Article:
The Long Walk

  • by Slavomir Rawicz
  • Narrated by John Lee
  • 9 hrs and 34 mins
  • Unabridged Audiobook

Publisher's Summary

Twenty-six-year-old cavalry officer Slavomir Rawicz was captured by the Red Army in 1939 during the German-Soviet partition of Poland and sent to the Siberian Gulag. In the spring of 1941, he escaped with six of his fellow prisoners, including one American. Thus began their astonishing trek to freedom.With no map or compass but only an ax head, a homemade knife, and a week's supply of food, the compatriots spent a year making their way on foot to British India, through 4,000 miles of the most forbidding terrain on earth. They braved the Himalayas, the desolate Siberian tundra, icy rivers, and the great Gobi Desert, always a hair's breadth from death. Finally arriving, Rawicz reenlisted in the Polish army to fight the Germans.


What the Critics Say

"Positively Homeric." (London Times)
"One of the most amazing, heroic stories of this or any other time." (Chicago Tribune)
"It is a book filled with the spirit of human dignity and the courage of men seeking freedom." (Los Angeles Times)


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Customer Reviews

Most Helpful

Long swindle, more like

There's something about this kind of book that attracts people like me to pay good money to read (or listen to it): namely that it's a factual account of something that happened. Tales of endurance and hardship are only inspiring if they've happened to real people. It's hard to get inspired by the exploits of Reme in Ratatouille for example.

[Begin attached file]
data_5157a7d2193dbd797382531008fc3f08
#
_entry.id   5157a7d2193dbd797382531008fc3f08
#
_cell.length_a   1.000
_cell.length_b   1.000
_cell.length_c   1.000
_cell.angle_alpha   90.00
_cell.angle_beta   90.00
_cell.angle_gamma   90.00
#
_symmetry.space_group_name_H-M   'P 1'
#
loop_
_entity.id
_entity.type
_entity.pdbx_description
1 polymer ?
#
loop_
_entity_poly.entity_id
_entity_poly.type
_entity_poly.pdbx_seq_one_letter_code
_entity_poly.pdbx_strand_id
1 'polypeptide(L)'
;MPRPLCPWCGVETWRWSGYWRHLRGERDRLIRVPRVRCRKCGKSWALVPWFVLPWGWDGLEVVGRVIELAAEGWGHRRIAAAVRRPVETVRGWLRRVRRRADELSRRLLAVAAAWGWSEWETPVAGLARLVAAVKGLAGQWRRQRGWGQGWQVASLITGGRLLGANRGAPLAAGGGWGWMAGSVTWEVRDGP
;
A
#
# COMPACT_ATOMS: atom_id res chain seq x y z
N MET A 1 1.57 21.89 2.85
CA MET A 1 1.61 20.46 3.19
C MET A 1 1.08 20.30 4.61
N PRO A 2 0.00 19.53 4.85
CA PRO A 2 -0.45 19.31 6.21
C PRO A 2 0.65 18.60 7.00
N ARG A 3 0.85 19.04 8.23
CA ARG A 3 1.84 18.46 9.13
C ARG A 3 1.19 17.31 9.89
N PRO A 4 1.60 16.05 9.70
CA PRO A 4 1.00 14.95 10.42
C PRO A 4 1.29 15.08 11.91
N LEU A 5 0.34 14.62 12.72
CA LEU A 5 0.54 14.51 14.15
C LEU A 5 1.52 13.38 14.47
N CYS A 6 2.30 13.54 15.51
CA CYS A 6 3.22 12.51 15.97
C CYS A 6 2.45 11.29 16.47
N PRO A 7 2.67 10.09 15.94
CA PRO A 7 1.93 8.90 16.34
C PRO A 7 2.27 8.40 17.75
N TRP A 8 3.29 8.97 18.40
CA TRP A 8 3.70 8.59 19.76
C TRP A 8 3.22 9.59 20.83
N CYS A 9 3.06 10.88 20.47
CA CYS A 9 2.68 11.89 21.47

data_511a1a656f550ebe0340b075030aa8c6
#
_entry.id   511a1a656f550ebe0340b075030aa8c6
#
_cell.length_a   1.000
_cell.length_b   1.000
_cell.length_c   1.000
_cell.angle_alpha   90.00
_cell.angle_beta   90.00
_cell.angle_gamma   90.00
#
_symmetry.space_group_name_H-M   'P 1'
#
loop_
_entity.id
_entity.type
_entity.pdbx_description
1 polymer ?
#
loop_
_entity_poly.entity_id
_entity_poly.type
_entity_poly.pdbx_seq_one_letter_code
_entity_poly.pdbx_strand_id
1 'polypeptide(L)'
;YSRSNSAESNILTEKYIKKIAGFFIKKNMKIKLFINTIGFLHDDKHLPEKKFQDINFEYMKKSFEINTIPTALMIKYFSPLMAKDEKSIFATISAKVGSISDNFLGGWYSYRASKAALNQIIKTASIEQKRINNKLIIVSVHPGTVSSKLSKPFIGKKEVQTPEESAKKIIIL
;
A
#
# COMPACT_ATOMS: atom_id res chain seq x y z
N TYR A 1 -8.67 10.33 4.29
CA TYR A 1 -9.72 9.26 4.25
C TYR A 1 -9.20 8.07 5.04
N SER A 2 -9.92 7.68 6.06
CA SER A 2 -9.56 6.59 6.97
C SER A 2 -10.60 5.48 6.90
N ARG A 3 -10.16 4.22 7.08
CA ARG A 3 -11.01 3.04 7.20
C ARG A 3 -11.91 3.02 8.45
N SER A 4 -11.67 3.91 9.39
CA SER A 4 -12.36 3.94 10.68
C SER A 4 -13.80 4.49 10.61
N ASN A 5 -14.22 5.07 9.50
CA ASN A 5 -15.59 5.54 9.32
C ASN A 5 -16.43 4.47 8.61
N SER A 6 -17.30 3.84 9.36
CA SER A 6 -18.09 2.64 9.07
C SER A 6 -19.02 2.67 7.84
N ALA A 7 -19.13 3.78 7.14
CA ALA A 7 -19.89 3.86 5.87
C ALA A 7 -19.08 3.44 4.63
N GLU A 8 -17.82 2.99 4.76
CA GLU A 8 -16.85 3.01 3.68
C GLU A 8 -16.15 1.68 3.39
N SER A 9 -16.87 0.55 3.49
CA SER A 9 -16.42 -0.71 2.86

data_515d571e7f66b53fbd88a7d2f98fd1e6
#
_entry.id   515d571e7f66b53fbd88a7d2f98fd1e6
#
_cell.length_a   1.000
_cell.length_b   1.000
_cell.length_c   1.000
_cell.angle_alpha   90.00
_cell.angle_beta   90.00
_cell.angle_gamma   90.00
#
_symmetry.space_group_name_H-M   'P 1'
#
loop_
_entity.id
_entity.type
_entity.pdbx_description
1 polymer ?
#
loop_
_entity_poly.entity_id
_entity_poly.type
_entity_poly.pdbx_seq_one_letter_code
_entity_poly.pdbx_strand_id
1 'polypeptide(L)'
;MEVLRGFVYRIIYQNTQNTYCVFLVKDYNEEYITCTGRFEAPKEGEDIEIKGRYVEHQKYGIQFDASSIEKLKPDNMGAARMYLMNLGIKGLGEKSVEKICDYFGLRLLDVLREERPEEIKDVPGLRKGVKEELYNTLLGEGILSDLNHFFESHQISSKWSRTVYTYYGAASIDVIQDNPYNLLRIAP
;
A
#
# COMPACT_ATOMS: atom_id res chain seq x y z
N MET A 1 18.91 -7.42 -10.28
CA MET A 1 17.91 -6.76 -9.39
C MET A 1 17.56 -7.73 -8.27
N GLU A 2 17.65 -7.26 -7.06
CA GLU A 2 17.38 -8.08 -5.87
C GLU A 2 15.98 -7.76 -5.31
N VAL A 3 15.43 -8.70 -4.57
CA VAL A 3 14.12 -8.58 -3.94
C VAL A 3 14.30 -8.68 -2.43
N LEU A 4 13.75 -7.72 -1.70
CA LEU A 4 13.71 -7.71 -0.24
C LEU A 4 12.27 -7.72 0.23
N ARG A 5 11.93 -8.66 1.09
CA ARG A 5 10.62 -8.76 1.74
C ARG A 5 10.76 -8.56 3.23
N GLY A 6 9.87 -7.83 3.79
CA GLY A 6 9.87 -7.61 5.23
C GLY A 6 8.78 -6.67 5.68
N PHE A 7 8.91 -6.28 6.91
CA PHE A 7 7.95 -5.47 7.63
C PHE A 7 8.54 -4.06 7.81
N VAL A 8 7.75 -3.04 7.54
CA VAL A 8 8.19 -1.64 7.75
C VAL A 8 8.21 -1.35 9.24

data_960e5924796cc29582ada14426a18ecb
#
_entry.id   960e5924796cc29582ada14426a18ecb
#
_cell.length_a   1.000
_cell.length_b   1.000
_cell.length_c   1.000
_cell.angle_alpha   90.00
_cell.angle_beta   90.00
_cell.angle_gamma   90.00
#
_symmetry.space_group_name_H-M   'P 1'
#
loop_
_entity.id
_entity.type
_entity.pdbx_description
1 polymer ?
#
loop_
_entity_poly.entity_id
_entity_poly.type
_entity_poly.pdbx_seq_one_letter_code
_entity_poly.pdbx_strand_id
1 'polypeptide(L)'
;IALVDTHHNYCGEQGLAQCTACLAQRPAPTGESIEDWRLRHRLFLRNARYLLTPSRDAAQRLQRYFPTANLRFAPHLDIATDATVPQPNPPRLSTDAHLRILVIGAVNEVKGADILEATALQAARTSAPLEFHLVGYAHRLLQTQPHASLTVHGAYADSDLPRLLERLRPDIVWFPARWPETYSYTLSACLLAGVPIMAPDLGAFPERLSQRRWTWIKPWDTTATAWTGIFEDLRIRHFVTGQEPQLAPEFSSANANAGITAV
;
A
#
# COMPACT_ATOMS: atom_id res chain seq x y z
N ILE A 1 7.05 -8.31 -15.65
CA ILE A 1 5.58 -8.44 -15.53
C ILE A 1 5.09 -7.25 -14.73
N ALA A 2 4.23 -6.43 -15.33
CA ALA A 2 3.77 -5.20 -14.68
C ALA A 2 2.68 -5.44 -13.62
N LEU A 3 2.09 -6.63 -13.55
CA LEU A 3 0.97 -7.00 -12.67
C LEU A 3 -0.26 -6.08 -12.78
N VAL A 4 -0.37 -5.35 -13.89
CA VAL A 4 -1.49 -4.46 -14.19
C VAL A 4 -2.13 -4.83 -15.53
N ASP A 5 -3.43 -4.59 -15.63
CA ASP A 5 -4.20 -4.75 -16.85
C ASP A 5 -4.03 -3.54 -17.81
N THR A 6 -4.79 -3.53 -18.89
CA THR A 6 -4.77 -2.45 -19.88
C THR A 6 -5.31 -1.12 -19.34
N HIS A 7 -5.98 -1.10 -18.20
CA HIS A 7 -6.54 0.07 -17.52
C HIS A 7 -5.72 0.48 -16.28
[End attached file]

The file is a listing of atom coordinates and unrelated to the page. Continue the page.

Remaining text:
My suspicions about this book were only aroused near the end with Rawicz's description of, yes, I'm serious, an encounter with two Yeti. Eight feet tall (falling to seven a little later).

I'm the kind of person who wants to know how it ended beyond the book. You know, what was the rest of his life like? What about the others on the walk? What ultimately happened to them? So I consulted Wikipedia, which in no time at all informed me that this story (not least the Yeti episode) doesn't stand close scrutiny.

All of which leaves me, frankly, feeling like I've been swindled. I hope this review serves as a 'errata' sticker for the front cover of this book.

To sum up? Well written but deceptive.
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- Clare

Read the TRUE story not this fiction!

Exclusive: The Greatest Escape - war hero who walked 4,000 miles from Siberian death camp

By Dennis Ellam and Adam Lee Potter 16/05/2009

Told for the first time the incredible story of Witold Glinski's escape from the Russians across the Gobi desert and through the Himalayas to freedom in India.. a journey that took him 11 months.
It was an epic feat of courage and strength. A triumph of human spirit over tyranny.

Witold Glinski is the last survivor of World War Two's greatest escape.

As he lovingly crafts another willow basket in the shed at his seaside bungalow in Cornwall, it's hard to believe that this modest man walked 4,000 miles to freedom; all the way from a Siberian prison camp to India.

He trekked through frozen forests, over mountains and across deserts on a journey that took 11 months.

Seven men were in the break-out, in February 1941. Only four reached safety, at a British base over the Indian border, the following January. And Witold, 84, has now emerged to recall their astonishing story. It's time to tell the truth he says. It's time people knew.

Witold has waited more than 50 years for this moment. In 1956, a book called The Long Walk claimed to tell how seven prisoners escaped from a labour camp in Siberia and walked to India.

It was every bit Witold's story and became an international bestseller, but the man who claimed to have made the epic journey was Slavomir Rawicz, a former Polish officer.

After Rawicz died in 2006, a BBC radio documentary uncovered proof that he was a fake, military records showed that he was serving in Persia (now Iran) at the time of the escape.

Full article can be read in May 2010 issue of Reader's Digest
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- Jacqueline

Book Details

  • Release Date: 09-05-2007
  • Publisher: Blackstone Audio, Inc.